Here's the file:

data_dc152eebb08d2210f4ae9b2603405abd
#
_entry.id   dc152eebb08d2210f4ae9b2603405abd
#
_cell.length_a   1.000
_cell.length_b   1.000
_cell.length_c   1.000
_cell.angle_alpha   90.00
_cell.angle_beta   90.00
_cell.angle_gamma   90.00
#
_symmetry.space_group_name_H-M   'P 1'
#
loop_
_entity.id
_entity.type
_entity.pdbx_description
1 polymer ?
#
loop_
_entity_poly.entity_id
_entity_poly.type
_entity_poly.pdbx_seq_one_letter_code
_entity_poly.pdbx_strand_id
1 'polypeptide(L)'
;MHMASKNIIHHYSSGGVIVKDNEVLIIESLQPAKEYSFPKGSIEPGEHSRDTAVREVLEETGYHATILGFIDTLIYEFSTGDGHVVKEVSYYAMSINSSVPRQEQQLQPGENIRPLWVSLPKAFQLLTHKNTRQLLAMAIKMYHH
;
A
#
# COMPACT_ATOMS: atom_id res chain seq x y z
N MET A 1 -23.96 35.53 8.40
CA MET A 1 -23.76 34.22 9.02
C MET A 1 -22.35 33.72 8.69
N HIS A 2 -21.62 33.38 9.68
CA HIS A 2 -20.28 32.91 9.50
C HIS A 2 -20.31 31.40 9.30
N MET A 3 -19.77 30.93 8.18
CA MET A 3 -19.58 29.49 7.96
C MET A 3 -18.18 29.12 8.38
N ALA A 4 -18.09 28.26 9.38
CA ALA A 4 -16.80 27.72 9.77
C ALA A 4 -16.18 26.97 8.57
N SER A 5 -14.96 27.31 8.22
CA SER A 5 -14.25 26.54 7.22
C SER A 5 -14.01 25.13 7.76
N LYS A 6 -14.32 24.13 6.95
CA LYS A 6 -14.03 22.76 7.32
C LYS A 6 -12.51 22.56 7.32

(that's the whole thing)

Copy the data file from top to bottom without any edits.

data_dc152eebb08d2210f4ae9b2603405abd
#
_entry.id   dc152eebb08d2210f4ae9b2603405abd
#
_cell.length_a   1.000
_cell.length_b   1.000
_cell.length_c   1.000
_cell.angle_alpha   90.00
_cell.angle_beta   90.00
_cell.angle_gamma   90.00
#
_symmetry.space_group_name_H-M   'P 1'
#
loop_
_entity.id
_entity.type
_entity.pdbx_description
1 polymer ?
#
loop_
_entity_poly.entity_id
_entity_poly.type
_entity_poly.pdbx_seq_one_letter_code
_entity_poly.pdbx_strand_id
1 'polypeptide(L)'
;MHMASKNIIHHYSSGGVIVKDNEVLIIESLQPAKEYSFPKGSIEPGEHSRDTAVREVLEETGYHATILGFIDTLIYEFSTGDGHVVKEVSYYAMSINSSVPRQEQQLQPGENIRPLWVSLPKAFQLLTHKNTRQLLAMAIKMYHH
;
A
#
# COMPACT_ATOMS: atom_id res chain seq x y z
N MET A 1 -23.96 35.53 8.40
CA MET A 1 -23.76 34.22 9.02
C MET A 1 -22.35 33.72 8.69
N HIS A 2 -21.62 33.38 9.68
CA HIS A 2 -20.28 32.91 9.50
C HIS A 2 -20.31 31.40 9.30
N MET A 3 -19.77 30.93 8.18
CA MET A 3 -19.58 29.49 7.96
C MET A 3 -18.18 29.12 8.38
N ALA A 4 -18.09 28.26 9.38
CA ALA A 4 -16.80 27.72 9.77
C ALA A 4 -16.18 26.97 8.57
N SER A 5 -14.96 27.31 8.22
CA SER A 5 -14.25 26.54 7.22
C SER A 5 -14.01 25.13 7.76
N LYS A 6 -14.32 24.13 6.95
CA LYS A 6 -14.03 22.76 7.32
C LYS A 6 -12.51 22.56 7.32